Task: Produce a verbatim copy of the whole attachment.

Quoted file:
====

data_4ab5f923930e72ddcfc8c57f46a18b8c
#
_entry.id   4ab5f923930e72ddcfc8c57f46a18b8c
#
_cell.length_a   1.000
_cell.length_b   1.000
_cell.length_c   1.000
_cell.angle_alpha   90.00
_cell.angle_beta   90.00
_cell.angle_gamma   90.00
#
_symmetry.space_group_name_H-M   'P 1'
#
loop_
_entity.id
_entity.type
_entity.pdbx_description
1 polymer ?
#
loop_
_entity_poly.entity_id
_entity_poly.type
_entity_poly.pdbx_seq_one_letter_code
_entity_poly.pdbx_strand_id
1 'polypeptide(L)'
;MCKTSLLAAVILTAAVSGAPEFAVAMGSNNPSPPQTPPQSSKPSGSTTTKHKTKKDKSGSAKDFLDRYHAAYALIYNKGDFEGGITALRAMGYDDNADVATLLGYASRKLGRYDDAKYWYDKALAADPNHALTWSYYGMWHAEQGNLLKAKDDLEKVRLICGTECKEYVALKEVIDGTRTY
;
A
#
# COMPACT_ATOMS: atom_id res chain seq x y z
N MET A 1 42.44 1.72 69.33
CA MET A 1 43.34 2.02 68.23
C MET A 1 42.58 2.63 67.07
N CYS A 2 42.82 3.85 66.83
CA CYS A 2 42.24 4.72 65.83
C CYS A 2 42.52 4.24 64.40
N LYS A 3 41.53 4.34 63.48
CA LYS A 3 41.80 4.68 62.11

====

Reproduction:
data_4ab5f923930e72ddcfc8c57f46a18b8c
#
_entry.id   4ab5f923930e72ddcfc8c57f46a18b8c
#
_cell.length_a   1.000
_cell.length_b   1.000
_cell.length_c   1.000
_cell.angle_alpha   90.00
_cell.angle_beta   90.00
_cell.angle_gamma   90.00
#
_symmetry.space_group_name_H-M   'P 1'
#
loop_
_entity.id
_entity.type
_entity.pdbx_description
1 polymer ?
#
loop_
_entity_poly.entity_id
_entity_poly.type
_entity_poly.pdbx_seq_one_letter_code
_entity_poly.pdbx_strand_id
1 'polypeptide(L)'
;MCKTSLLAAVILTAAVSGAPEFAVAMGSNNPSPPQTPPQSSKPSGSTTTKHKTKKDKSGSAKDFLDRYHAAYALIYNKGDFEGGITALRAMGYDDNADVATLLGYASRKLGRYDDAKYWYDKALAADPNHALTWSYYGMWHAEQGNLLKAKDDLEKVRLICGTECKEYVALKEVIDGTRTY
;
A
#
# COMPACT_ATOMS: atom_id res chain seq x y z
N MET A 1 42.44 1.72 69.33
CA MET A 1 43.34 2.02 68.23
C MET A 1 42.58 2.63 67.07
N CYS A 2 42.82 3.85 66.83
CA CYS A 2 42.24 4.72 65.83
C CYS A 2 42.52 4.24 64.40
N LYS A 3 41.53 4.34 63.48
CA LYS A 3 41.80 4.68 62.11